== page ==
University professors’ salaries rise nationwide

Salaries for university faculty increased by 3.6 percent this year, the American Association of University Professors announced Friday, but the news is not all positive.

The increase more than doubles the inflation rate and is the largest one-year hike in 12 years, AAUP said. The average salary for professors at 19 American universities rose to more than $100,000, while 10 schools still pay their professors less than $33,000, according to the survey.

But rates, adjusted for inflation, are below levels from 1971 and professors earn 38 percent less than professionals with similar educational backgrounds.

On GW’s average salary scale, full-time professors earn $90,100 and associate professors earn $65,400. Assistant professors average $52,700, and instructors receive $42,300, the AAUP reported. The salaries are adjusted for a nine-month work year.

Linda Bell, a professor of economics at Pennsylvania’s Haverford College who developed the report, said although it has been a good year for professors, prospects do not look good for the industry as a whole.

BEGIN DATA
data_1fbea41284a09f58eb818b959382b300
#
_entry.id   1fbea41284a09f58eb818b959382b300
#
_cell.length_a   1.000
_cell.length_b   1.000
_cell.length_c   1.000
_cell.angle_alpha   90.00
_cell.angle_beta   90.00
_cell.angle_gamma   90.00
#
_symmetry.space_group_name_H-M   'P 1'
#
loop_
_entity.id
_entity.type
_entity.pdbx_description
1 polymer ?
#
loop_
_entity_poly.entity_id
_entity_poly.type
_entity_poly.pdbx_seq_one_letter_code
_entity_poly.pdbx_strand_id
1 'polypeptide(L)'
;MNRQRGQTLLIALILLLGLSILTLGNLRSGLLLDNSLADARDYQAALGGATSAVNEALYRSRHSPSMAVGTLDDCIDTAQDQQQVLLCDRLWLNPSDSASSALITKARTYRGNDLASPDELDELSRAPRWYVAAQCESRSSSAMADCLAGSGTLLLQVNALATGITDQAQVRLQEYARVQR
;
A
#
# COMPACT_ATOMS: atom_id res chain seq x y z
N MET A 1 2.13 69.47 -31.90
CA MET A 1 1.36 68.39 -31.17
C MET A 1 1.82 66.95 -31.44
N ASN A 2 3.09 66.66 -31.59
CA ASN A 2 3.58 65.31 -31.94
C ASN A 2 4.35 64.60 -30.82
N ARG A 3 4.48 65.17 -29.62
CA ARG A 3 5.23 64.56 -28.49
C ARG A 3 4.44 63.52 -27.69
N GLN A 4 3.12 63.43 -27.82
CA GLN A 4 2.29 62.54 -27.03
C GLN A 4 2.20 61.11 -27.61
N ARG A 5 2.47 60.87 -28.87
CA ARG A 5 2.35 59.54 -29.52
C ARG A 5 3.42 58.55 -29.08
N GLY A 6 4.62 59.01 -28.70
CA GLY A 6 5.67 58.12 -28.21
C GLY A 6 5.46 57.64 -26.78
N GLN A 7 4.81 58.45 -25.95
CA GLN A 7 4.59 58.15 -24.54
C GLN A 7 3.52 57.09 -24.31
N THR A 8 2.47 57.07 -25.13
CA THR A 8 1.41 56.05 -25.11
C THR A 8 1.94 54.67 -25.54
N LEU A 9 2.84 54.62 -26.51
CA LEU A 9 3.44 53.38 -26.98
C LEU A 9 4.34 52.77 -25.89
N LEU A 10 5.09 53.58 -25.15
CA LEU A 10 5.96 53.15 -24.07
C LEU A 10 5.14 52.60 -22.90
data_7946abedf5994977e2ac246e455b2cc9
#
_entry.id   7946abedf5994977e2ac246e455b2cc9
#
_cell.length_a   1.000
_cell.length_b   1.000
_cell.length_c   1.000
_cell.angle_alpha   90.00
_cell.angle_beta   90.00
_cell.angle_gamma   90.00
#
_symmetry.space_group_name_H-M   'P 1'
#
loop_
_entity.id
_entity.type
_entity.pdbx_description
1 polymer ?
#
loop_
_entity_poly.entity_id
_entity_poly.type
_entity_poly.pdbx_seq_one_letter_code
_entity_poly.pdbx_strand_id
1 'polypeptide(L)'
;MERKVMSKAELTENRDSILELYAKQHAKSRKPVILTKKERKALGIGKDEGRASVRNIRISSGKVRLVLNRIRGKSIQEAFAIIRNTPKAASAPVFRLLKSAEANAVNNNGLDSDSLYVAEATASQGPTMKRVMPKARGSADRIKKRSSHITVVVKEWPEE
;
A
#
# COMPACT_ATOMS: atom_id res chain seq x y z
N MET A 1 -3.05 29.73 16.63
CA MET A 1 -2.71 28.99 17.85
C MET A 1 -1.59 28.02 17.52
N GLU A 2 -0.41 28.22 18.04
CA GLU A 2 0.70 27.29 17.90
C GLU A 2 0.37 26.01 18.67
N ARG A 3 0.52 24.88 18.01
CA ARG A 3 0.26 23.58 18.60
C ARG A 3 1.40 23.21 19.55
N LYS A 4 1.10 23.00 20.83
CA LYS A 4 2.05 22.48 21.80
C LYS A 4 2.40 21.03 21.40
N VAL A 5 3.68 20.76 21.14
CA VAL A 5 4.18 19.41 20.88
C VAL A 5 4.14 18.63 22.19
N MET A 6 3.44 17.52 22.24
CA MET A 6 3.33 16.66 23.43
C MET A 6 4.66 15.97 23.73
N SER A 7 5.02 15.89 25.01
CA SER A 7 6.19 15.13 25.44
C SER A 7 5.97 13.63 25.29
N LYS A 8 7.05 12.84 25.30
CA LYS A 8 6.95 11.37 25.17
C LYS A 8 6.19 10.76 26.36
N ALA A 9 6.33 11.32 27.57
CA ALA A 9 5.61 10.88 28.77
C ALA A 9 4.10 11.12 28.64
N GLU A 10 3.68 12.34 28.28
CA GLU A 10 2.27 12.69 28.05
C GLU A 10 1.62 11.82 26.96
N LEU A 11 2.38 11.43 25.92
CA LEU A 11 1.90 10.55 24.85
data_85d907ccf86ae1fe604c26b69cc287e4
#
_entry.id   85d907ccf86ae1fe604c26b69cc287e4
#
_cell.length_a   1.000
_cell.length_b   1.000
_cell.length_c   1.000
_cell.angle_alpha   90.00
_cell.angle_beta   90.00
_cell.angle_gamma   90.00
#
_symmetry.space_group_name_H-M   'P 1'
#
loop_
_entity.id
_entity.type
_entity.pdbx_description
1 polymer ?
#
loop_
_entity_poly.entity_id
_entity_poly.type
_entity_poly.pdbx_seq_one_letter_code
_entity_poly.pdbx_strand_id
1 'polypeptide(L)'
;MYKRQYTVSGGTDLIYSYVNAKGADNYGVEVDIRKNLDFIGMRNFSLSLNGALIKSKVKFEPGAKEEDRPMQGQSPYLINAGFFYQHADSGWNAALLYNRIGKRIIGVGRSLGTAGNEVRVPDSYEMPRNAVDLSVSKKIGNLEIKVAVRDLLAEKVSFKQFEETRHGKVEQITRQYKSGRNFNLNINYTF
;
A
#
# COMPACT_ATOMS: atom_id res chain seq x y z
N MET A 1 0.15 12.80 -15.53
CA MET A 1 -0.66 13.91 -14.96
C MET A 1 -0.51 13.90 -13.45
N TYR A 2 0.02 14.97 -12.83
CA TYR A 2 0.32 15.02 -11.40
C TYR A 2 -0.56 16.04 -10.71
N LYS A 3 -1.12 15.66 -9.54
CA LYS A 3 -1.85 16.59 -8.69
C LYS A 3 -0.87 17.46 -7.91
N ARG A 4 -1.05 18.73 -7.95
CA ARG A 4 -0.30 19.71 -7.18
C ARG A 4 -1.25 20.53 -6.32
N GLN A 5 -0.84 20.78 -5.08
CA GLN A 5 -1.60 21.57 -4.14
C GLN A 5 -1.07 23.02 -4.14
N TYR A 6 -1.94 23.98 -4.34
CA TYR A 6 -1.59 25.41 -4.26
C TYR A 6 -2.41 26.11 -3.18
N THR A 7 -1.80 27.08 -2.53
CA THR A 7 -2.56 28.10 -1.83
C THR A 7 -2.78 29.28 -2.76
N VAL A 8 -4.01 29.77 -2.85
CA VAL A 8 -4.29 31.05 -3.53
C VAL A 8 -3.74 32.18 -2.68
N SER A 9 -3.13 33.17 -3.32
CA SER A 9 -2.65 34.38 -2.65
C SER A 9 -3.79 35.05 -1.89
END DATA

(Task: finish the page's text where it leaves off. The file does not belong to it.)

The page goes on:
“The news (of salary increases) has to be tempered by rising inequality in what faculty receive,” Bell said. “There’s a really big gap between what professors at public universities are earning and what professors at private universities are earning.”

Bell said professors at Stanford University and the University of California at Berkeley receive vastly different salaries. She said Stanford professors earn $111,000 and Berkeley professors earn $93,000.

“Two professors, sitting in the same part of the country, teaching the same information, and there is an $18,000 difference,” she said.

She said the trend is alarming because more students are attending to public universities, though private schools are investing more dollars per student. Bell also said the differential is a recent trend because public universities paid their professors higher salaries than private schools did before the 1980s.

“We have to think clearly about how much we are willing to invest in our public universities,” Bell said. “We see a lot of switching at the top tier between public and private schools.”

Bell said another large difference is in the salaries of the doctoral-granting universities and other schools.

“The gap between what professors at the best liberal art colleges are making and the best universities is growing,” she said.

There is also a disturbing differential between the salaries of male and female professors, Bell said.

“We still see that there are differences between men and women,” she said. “It’s not as large, but it is a persistent difference, which is troubling because women are increasingly more experienced within rank.”

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